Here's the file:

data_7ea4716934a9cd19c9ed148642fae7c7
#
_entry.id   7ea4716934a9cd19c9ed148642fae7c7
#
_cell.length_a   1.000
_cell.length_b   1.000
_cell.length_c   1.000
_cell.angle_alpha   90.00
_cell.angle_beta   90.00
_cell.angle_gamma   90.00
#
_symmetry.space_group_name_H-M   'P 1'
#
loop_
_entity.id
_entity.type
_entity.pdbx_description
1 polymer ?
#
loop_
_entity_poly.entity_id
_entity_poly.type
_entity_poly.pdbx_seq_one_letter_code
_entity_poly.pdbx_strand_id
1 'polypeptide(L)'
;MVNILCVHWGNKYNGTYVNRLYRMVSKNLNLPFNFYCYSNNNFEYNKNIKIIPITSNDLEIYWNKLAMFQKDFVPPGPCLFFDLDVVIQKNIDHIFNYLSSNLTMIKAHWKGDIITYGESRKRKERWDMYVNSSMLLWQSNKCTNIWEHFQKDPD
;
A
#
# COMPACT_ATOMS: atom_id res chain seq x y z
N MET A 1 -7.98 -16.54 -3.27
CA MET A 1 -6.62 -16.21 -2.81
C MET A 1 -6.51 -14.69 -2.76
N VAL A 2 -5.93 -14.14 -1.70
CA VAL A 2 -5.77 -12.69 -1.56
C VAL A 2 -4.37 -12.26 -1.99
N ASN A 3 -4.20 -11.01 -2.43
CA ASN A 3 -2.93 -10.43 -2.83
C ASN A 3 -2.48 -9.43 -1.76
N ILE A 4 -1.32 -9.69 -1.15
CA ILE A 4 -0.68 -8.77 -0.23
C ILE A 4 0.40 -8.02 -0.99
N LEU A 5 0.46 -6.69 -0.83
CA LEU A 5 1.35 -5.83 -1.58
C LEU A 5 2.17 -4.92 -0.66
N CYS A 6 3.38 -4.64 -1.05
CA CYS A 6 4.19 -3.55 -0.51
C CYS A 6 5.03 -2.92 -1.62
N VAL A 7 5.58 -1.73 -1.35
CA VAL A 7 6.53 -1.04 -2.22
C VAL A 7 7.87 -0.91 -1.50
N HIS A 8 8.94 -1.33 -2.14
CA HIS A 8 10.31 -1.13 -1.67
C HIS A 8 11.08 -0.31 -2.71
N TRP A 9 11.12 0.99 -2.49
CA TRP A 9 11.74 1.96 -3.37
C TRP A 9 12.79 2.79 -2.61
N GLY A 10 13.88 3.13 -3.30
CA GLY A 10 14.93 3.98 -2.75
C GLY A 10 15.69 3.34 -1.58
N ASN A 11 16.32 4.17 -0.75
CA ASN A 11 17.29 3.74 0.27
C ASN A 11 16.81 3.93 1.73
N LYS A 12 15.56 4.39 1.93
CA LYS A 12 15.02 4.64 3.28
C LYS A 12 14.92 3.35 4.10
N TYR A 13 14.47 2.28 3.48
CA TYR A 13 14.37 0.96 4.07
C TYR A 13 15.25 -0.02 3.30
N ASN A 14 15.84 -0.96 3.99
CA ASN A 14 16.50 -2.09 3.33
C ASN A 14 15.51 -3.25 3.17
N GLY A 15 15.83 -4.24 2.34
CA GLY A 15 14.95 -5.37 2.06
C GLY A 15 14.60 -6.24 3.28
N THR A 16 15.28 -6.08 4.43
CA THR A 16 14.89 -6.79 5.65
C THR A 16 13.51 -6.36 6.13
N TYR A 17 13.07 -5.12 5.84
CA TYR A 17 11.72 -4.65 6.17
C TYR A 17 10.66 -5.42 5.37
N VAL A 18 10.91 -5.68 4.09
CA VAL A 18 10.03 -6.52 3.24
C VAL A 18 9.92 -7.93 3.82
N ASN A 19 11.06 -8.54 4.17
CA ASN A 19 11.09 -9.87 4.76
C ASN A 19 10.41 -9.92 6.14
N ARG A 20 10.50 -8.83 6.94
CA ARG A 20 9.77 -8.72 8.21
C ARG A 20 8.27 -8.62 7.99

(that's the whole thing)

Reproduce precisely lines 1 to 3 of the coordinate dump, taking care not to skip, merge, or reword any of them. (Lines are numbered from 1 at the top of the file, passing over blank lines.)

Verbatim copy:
data_7ea4716934a9cd19c9ed148642fae7c7
#
_entry.id   7ea4716934a9cd19c9ed148642fae7c7